House price growth is slowing and prices are likely to continue to decrease in the near future as the Reserve Bank of Australia (RBA) continues its rapid adjustment cycle to control rising inflation. According to Murray, the biggest question is why it is necessary to reduce house prices instead of creating a stable housing market. Melbourne, which experienced a milder growth phase, has recorded a minor decline of -0.8%, with home values now 9.8% higher compared to pre-COVID levels. The housing boom has already pushed housing affordability to extreme levels, and now prospective buyers are facing high inflation and a higher cost of debt, which is leading to lower demand for housing. Increasing house prices and therefore rising lending can lead to difficulties in meeting payments.
A housing bubble is an economic bubble that is usually characterized by a rapid rise in real estate market prices until they reach unsustainable levels relative to incomes and rents, and then they decline. However, a sharp drop in prices would go a long way in addressing the rampant affordability issues for those who are not yet homeowners. Sydney house prices remain more than 20% above pre-COVID levels despite rising interest rates as economists warn of affordability. Several industry professionals have argued that it is not a bubble and that house prices have the potential to continue to rise in line with revenue growth. Research conducted in foreign markets confirms that in areas with high housing appreciation, banks increase the amount of mortgage loans and decrease the amount of commercial loans as a fraction of their total assets.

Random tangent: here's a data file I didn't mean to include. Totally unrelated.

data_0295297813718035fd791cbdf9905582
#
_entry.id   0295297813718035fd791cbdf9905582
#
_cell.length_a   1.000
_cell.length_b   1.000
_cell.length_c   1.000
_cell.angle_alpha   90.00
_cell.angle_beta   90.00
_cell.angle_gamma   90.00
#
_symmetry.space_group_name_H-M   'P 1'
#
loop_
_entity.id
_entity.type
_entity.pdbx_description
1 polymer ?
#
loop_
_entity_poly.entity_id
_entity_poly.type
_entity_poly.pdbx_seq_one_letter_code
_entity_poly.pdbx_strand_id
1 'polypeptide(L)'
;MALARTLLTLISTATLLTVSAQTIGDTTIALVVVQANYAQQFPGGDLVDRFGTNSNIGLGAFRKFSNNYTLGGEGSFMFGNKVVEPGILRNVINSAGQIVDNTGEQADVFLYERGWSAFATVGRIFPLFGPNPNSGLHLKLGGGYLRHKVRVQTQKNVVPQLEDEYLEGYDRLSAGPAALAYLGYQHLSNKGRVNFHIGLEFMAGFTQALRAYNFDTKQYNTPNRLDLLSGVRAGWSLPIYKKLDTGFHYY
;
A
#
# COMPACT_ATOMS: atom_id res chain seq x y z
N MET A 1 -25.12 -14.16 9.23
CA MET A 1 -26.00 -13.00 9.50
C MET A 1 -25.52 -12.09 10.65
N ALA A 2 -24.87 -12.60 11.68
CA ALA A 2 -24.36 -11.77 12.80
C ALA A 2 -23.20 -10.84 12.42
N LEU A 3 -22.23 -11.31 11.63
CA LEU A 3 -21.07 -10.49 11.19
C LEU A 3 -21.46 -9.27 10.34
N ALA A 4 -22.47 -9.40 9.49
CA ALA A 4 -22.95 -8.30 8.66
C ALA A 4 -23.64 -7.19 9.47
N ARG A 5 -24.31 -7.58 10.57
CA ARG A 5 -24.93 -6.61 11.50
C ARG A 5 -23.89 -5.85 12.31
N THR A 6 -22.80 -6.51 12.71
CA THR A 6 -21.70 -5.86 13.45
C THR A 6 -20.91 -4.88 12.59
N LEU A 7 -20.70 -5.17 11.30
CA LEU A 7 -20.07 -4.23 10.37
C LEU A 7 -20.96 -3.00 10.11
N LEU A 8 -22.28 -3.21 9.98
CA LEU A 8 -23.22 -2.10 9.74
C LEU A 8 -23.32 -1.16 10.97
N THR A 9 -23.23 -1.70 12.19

Australian homes are overvalued by about 40%, and while a correction could hurt investors, it is necessary, according to North. By the late 2000s, house prices in Australia, relative to income, were at high levels similar to those in many comparable countries, prompting speculation that Australia was experiencing a housing bubble like other comparable countries. The Australian housing bubble is an economic theory that suggests that the Australian housing market has been overvalued or is becoming significantly overvalued and is due for a significant fall (also called a correction or collapse). Several economists, such as Macquarie Bank analyst Rory Robertson, say that high immigration and the propensity of newcomers to group together in capital cities is exacerbating the problem of housing affordability in the country. Both ANZ and Knight Frank told Reuters that average home prices would have to plummet by 40% — roughly the amount that U.
S. housing prices fell during the global financial crisis — for Australian housing to be affordable. The Affordable Housing in Australia - A Good Home is Hard to Find report stated that the average price of housing in capital cities is now equivalent to more than seven years of average earnings, rising from three in the 1950s to the early 1980s. Rising residential housing costs can cause excessive lending to the residential housing sector, at the expense of businesses.